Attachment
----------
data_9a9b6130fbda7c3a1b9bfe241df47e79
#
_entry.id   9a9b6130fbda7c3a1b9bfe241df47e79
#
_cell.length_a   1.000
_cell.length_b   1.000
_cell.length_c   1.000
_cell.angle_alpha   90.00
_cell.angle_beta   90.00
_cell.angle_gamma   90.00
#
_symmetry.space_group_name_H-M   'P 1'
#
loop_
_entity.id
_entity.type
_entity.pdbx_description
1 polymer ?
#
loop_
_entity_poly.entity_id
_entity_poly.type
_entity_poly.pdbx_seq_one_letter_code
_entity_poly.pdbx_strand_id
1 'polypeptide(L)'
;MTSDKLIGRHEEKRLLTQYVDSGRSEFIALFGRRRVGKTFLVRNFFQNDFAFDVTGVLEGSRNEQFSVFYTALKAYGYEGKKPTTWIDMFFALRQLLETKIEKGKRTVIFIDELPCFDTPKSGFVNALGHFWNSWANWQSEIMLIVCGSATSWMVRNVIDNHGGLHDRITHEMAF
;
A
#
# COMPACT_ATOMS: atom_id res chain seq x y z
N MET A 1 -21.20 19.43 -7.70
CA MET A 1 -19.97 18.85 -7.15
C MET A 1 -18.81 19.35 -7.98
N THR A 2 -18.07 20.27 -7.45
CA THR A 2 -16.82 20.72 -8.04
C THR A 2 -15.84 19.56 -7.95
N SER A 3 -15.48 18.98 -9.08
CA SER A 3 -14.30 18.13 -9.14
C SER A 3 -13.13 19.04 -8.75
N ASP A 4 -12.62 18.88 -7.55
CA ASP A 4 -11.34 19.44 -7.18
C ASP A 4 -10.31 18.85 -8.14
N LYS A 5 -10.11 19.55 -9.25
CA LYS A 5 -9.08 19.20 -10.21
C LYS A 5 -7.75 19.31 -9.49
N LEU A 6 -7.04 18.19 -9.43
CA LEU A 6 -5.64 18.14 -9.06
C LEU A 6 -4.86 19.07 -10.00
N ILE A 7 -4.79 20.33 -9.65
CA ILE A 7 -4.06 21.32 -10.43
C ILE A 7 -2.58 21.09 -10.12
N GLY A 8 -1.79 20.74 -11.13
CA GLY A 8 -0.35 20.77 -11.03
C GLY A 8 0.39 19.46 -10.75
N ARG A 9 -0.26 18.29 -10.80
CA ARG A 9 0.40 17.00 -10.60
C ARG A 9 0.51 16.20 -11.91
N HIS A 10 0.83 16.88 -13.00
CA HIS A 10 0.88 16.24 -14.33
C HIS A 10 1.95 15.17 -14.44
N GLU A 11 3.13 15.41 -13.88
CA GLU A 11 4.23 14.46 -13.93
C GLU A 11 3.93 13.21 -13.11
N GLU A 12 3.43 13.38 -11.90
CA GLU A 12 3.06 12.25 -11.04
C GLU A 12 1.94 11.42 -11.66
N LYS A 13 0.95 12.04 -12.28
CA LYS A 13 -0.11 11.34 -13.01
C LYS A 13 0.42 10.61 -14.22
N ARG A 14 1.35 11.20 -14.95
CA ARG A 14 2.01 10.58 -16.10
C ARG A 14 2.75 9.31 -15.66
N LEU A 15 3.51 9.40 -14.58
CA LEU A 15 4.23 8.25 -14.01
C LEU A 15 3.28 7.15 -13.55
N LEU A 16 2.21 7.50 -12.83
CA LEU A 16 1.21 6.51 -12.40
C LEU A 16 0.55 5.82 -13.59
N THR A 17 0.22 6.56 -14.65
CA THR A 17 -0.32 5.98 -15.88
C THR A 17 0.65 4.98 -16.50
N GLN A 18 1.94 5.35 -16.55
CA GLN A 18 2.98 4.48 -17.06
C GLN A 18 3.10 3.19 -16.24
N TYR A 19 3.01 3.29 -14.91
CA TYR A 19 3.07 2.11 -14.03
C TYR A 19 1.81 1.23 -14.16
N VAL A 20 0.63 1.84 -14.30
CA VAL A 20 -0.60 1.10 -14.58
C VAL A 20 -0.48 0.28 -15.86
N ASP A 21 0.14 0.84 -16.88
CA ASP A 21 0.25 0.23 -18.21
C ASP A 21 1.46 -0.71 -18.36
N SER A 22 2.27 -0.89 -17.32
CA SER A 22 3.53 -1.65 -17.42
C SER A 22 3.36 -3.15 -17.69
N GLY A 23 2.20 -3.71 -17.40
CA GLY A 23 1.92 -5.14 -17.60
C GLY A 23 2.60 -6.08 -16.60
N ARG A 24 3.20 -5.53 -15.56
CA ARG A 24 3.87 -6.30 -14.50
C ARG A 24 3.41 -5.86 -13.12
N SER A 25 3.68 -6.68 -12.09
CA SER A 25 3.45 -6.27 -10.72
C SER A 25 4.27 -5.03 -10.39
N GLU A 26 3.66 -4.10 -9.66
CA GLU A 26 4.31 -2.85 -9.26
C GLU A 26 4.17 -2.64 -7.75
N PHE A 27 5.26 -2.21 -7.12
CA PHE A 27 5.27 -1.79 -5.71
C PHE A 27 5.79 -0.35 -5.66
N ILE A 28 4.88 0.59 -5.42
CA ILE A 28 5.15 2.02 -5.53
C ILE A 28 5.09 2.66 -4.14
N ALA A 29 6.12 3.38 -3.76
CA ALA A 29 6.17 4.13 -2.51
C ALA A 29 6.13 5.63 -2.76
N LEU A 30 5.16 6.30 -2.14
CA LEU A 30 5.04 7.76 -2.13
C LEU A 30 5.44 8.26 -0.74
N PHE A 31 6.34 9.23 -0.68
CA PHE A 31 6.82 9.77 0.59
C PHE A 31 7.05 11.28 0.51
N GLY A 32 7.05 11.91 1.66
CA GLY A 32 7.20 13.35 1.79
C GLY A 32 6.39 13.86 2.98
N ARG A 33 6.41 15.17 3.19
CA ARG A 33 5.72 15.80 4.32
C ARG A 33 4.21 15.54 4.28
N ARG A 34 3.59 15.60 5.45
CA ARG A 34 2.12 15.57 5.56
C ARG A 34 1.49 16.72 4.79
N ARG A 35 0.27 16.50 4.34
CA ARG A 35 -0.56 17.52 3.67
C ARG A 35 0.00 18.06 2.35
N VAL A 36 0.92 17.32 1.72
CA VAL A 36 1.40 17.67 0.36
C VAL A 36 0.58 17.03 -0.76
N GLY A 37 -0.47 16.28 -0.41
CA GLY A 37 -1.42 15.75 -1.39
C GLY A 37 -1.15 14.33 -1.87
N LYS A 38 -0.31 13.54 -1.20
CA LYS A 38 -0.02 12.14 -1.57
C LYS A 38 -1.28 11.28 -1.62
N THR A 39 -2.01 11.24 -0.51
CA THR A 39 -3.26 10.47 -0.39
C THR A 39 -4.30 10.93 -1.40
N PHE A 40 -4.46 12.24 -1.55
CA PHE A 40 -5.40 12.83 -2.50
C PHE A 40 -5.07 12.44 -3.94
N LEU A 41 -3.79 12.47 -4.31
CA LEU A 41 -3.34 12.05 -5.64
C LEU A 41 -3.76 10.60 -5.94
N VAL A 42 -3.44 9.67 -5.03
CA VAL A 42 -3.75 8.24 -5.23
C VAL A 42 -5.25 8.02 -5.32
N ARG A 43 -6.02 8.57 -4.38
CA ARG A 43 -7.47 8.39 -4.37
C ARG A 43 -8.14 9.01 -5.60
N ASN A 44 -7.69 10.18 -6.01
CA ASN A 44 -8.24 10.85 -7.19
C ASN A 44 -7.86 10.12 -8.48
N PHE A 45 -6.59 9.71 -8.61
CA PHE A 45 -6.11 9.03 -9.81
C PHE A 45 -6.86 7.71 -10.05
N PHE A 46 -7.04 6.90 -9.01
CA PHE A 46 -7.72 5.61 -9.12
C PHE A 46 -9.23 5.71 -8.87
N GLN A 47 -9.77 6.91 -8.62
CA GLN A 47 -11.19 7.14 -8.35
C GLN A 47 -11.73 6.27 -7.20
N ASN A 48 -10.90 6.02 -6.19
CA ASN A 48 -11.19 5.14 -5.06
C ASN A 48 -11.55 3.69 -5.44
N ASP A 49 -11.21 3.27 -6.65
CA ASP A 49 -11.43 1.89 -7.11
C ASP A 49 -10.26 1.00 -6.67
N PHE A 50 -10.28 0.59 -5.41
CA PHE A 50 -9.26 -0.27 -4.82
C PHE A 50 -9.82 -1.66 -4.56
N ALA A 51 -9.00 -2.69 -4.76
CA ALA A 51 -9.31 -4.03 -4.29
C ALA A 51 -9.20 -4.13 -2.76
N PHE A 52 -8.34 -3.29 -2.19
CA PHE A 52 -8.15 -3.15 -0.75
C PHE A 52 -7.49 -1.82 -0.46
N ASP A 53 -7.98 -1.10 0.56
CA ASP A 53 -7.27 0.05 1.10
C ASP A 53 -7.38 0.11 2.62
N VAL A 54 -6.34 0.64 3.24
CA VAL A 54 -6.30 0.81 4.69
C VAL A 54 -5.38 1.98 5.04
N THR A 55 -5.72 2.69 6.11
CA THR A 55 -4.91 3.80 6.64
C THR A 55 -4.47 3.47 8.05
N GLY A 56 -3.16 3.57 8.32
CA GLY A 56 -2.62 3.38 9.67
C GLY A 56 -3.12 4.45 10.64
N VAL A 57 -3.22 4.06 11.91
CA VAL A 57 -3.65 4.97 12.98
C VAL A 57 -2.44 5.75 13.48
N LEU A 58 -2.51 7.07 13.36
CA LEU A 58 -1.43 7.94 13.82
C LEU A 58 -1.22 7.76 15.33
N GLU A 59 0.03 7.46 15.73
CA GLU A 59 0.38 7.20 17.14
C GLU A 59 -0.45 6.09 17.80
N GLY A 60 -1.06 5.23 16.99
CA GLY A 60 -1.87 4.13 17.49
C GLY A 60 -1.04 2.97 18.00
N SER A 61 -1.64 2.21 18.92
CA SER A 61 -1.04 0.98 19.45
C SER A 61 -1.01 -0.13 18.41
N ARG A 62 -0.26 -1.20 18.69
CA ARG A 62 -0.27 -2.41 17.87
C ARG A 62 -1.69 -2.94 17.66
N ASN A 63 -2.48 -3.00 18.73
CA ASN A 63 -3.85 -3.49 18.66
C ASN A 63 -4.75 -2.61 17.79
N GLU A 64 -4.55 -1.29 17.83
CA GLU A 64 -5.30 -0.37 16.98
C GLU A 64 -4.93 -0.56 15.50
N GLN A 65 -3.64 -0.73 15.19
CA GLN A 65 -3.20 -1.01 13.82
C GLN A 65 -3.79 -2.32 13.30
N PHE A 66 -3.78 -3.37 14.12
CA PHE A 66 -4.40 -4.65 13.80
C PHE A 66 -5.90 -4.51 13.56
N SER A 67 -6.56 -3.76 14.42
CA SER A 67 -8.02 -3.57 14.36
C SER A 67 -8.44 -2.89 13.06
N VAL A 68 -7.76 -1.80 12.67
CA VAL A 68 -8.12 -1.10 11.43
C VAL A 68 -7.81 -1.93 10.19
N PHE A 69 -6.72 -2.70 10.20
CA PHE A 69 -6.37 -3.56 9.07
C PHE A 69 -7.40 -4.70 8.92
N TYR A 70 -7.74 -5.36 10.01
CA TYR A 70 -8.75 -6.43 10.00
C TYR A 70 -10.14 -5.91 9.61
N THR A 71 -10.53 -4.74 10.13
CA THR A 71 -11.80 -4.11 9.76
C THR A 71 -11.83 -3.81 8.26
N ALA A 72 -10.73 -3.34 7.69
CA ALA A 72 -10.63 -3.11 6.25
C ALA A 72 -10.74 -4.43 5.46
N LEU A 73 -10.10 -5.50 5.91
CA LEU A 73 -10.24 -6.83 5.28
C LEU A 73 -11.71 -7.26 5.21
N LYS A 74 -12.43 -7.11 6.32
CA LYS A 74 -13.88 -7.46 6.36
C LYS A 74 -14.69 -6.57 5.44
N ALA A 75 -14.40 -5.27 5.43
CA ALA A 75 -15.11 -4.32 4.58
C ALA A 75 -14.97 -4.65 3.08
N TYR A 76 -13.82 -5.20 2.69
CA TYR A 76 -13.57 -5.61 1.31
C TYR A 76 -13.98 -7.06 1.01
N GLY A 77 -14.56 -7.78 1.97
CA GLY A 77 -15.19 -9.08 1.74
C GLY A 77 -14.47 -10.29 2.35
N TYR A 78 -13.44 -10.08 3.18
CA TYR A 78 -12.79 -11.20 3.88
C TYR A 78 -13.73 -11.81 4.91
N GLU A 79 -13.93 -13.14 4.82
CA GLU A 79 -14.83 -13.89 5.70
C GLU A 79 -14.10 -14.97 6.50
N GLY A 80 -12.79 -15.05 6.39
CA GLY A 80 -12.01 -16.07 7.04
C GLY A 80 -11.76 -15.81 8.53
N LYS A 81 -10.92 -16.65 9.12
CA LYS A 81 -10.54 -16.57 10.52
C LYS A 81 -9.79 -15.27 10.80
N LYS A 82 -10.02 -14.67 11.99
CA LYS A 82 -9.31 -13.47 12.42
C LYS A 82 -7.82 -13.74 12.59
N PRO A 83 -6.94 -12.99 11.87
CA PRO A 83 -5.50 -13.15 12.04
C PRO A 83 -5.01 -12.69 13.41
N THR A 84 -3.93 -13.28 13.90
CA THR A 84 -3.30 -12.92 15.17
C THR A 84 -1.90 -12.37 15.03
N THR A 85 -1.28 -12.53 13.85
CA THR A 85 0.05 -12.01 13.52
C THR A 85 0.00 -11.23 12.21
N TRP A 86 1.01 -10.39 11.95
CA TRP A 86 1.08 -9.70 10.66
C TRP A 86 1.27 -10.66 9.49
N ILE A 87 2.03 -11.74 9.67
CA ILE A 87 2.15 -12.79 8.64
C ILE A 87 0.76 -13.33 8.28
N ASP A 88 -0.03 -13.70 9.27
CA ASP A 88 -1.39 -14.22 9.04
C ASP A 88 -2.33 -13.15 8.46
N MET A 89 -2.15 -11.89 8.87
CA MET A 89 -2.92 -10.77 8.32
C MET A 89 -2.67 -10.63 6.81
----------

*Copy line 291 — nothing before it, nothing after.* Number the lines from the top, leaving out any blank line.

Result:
C ILE A 87 0.76 -13.33 8.28